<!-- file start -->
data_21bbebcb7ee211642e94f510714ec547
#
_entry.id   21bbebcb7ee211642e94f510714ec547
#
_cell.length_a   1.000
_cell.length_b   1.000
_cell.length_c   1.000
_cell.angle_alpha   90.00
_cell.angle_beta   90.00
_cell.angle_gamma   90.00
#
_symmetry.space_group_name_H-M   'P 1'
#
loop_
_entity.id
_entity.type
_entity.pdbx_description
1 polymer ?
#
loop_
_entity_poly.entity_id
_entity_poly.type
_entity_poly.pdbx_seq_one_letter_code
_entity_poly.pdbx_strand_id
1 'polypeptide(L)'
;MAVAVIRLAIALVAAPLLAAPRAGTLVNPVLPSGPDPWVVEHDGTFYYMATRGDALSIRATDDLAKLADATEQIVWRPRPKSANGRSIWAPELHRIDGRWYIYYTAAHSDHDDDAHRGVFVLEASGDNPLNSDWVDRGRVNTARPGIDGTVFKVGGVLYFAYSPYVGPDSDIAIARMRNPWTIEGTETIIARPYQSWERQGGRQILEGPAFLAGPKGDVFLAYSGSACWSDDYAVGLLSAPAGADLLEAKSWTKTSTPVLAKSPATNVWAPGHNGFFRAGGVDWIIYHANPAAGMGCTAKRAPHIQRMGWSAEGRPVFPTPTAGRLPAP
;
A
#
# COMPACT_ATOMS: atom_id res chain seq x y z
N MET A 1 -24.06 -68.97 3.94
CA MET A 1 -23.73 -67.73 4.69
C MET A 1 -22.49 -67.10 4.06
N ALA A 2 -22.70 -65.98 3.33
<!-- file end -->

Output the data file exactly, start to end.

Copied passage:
data_21bbebcb7ee211642e94f510714ec547
#
_entry.id   21bbebcb7ee211642e94f510714ec547
#
_cell.length_a   1.000
_cell.length_b   1.000
_cell.length_c   1.000
_cell.angle_alpha   90.00
_cell.angle_beta   90.00
_cell.angle_gamma   90.00
#
_symmetry.space_group_name_H-M   'P 1'
#
loop_
_entity.id
_entity.type
_entity.pdbx_description
1 polymer ?
#
loop_
_entity_poly.entity_id
_entity_poly.type
_entity_poly.pdbx_seq_one_letter_code
_entity_poly.pdbx_strand_id
1 'polypeptide(L)'
;MAVAVIRLAIALVAAPLLAAPRAGTLVNPVLPSGPDPWVVEHDGTFYYMATRGDALSIRATDDLAKLADATEQIVWRPRPKSANGRSIWAPELHRIDGRWYIYYTAAHSDHDDDAHRGVFVLEASGDNPLNSDWVDRGRVNTARPGIDGTVFKVGGVLYFAYSPYVGPDSDIAIARMRNPWTIEGTETIIARPYQSWERQGGRQILEGPAFLAGPKGDVFLAYSGSACWSDDYAVGLLSAPAGADLLEAKSWTKTSTPVLAKSPATNVWAPGHNGFFRAGGVDWIIYHANPAAGMGCTAKRAPHIQRMGWSAEGRPVFPTPTAGRLPAP
;
A
#
# COMPACT_ATOMS: atom_id res chain seq x y z
N MET A 1 -24.06 -68.97 3.94
CA MET A 1 -23.73 -67.73 4.69
C MET A 1 -22.49 -67.10 4.06
N ALA A 2 -22.70 -65.98 3.33